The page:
Tuesday, March 31, 2009

Pride and Prejudice and Zombies

Just arrived from Amazon. Woo hoo! So far, it's a delight.

Wednesday, March 25, 2009

Friends and relatives and cancer

A week ago, a friend, a local writer named John Kennedy whom I've known for over 30 years, died of stomach cancer. It was discovered in the fall, by which time it was already well advanced. Today we learned that a brother-in-law has just been diagnosed with Stage 4 lung cancer that has spread to his brain. Awful.

Tuesday, March 24, 2009

David's Definitions for May 2009


Something is meretricious if it seems attractive and flashy but really isn't. The attraction may be false or it may be vulgar and showy. It can apply to people, to clothing, or to television commercials, for example. It can even refer to showy, misleading arguments, such as the ones we hear during political campaigns (but only from the other party, of course). It's an insult that sounds like a compliment, so you might be able to use it against someone with a small vocabulary. It sounds like a compliment because it sounds like the positive word merit, to which it is actually closely related. The root is the Latin word meretrix, meaning a prostitute, and that word comes from mereri, "to earn," which is also the root of the word merit. Here's a surprising related word. There was an earth-colored spice the Romans valued for its medicinal properties. They called it terra merita, meaning "earth of merit." After passing through Medieval French and Old English and then finally into modern English, that name had become distorted into "turmeric" - a spice whose attractions are quite genuine and thus the opposite of meretricious.

I'm collecting all of these at: http://www.dvorkin.com/davidsdefs.html

Saturday, March 14, 2009

The internationalism of music

Via streaming over the Internet, I listen to a South African classical station, which just played a very good performance of "There's a Place for Us" from West Side Story, sung by a Greek tenor, recorded in a live performance in Moscow.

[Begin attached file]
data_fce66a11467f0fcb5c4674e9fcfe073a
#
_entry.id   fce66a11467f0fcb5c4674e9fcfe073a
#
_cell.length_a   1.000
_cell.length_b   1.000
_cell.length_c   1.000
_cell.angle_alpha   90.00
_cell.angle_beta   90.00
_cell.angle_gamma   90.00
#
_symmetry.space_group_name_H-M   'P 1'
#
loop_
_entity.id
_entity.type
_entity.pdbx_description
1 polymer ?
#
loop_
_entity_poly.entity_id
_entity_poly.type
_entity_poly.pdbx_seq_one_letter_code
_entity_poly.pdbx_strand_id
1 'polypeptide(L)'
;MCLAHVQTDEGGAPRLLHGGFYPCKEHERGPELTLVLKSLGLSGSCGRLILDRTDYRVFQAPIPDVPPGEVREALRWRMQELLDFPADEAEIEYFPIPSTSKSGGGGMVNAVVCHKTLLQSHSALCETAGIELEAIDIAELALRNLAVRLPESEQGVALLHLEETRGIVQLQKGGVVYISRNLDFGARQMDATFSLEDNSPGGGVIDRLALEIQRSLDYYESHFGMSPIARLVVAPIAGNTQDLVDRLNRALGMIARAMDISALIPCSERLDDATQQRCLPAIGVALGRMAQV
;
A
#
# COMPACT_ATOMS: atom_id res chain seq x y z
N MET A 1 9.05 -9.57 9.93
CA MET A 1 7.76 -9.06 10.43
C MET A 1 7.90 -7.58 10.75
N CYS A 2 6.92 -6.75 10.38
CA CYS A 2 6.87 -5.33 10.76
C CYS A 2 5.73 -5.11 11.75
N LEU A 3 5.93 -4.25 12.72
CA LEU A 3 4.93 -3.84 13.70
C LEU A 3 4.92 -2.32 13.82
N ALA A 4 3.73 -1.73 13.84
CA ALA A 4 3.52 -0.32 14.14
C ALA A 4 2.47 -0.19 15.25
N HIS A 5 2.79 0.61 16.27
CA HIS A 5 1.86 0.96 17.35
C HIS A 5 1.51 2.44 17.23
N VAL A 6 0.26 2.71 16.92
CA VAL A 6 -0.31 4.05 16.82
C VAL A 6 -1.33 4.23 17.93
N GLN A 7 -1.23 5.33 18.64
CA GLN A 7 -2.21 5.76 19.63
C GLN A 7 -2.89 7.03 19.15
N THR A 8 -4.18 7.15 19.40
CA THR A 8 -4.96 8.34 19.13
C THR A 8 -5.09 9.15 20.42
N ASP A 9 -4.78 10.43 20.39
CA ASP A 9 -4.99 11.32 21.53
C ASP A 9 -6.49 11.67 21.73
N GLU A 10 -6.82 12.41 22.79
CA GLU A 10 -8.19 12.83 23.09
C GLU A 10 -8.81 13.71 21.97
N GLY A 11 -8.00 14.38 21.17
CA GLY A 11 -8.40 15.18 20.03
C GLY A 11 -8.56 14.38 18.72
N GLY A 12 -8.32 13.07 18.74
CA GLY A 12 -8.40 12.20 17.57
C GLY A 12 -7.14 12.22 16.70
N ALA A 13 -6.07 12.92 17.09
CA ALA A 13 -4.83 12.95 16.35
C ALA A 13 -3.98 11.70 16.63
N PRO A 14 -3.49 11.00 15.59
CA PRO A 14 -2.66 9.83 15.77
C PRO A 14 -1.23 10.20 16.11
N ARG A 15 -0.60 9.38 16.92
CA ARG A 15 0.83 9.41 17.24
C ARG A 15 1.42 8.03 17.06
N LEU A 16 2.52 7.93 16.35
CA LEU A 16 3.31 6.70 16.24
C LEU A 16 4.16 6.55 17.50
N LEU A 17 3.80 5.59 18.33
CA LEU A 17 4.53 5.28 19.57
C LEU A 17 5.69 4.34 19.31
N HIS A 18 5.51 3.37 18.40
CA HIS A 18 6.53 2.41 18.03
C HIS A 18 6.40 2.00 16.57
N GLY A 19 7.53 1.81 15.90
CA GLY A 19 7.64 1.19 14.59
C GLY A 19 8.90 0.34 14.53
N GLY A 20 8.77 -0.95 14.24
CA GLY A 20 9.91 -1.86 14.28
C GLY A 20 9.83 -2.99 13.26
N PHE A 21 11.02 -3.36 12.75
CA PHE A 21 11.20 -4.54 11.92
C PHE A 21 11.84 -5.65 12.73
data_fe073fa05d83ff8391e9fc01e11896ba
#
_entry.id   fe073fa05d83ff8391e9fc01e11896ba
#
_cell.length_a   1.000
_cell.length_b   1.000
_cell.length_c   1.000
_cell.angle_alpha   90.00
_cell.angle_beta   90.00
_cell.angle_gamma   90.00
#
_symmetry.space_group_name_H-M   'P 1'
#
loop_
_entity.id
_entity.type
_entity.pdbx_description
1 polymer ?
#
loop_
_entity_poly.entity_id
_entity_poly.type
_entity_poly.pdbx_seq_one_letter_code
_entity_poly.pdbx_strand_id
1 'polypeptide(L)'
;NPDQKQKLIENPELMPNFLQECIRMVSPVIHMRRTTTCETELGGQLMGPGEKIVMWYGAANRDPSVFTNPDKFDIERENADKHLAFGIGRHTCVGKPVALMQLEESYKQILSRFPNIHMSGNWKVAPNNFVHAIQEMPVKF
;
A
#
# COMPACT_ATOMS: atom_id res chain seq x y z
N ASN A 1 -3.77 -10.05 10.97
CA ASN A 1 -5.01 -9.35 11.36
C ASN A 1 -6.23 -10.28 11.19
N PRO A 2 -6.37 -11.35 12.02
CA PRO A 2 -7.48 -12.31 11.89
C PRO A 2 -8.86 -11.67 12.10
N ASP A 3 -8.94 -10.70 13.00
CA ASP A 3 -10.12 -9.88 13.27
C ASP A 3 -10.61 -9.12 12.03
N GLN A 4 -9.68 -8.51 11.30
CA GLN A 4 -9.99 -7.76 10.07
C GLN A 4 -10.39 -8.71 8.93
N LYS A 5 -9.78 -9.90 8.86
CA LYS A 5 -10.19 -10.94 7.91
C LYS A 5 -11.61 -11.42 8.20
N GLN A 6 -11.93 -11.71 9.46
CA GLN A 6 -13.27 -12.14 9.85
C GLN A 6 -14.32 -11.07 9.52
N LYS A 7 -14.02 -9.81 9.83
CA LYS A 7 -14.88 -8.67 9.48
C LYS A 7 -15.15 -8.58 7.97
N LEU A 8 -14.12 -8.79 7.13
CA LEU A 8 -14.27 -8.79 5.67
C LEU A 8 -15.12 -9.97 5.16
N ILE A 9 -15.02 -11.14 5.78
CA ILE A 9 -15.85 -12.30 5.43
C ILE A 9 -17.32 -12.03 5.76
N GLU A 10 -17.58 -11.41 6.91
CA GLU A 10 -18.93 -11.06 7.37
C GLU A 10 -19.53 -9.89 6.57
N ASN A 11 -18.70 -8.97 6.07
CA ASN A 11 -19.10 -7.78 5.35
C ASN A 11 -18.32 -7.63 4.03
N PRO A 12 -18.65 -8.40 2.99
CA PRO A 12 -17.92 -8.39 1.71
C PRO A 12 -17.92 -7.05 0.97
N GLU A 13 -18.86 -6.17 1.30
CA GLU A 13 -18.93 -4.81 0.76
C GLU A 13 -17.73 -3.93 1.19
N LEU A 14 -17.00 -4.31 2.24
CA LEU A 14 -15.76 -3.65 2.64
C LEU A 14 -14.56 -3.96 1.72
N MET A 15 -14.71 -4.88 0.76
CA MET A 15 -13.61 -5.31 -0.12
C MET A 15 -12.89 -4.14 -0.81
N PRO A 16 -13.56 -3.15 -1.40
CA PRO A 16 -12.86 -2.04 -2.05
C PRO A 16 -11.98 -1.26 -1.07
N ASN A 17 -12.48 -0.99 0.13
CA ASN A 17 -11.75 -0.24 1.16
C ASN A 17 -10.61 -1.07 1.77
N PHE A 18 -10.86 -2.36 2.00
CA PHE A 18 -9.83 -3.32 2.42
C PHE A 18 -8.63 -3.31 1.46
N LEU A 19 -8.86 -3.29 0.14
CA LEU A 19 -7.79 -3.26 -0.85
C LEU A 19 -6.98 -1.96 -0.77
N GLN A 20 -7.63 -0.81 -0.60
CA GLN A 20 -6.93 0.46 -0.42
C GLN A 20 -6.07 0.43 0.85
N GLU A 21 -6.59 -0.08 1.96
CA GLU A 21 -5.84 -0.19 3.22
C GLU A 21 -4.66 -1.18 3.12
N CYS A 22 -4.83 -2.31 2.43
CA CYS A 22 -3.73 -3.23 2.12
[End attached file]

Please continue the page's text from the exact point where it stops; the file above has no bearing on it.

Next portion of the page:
Somehow that seems more surprising than when the same station plays a piece by Tchaikovsky performed by, say, an orchestra in Brazil.

Tuesday, March 10, 2009


Sitting here proofreading Business Secrets from the Stars in preparation for its reissue by Norilana Books, and I'm struck by the thought, "Dayum, this is good!"

Obviously, billlllllions of people didn't agree, the first time around. I wish I could think of some way to change their minds for the second try.

Wednesday, March 04, 2009

Where does Superman work out?

Alternate title: Why does Superman have big muscles?

I've long wondered about this. You get big muscles by lifting big weights many, many times. In his normal life, nothing represents a heavy weight for Supes, so he'd have to put in the hours in a gym, like other musceley fellows. But where is this gym? On Jupiter? It couldn't be on Earth, or we'd be aware of the gravitational attraction of the plates.

What are the weights made of? What kind of bench could support him and the bar he'd be using for presses or the dumbbells he'd be using for flyes?

And look at those lats! Man, you could fly with those things! Oh, wait, he does. Anyway, I'd like to see the pulldown machine he uses to get those lats.

I suppose that the heavy-duty musculature of superheroes is the outward manifestation of their superheroness, rather than something they all coincidentally happen to work to get. The rest of us have to sweat and strain for muscular development, but those darned superheroes just have it because they're superheroes.

Superheroines don't tend to be extremely muscular, in comics or on the screen, but they do tend to be beautiful and sexy. (Lynda Carter says that Eliza Dushku should be Wonder Woman, and who in his right mind would argue with that, or with any reason to see Dushku on the big screen? In a bikini?) So I assume that their beauty and sexiness is the outward manifestation of their superheroineness.

All of this might well make the rest of us feel inferior. Positively mortal!

Sunday, March 01, 2009

Mmm! Fudge!

It's Daniel's birthday* today, and in what has become an annual tradition, I've made him a batch of my Fabulous Fudge. Damn, it's good!

Good? Did I say good? Heck, it's fantastic! If I do say so myself, and obviously I do.

The recipe is here.

* 40. I don't know how I can possibly have a 40-year-old son. Time travel must be involved.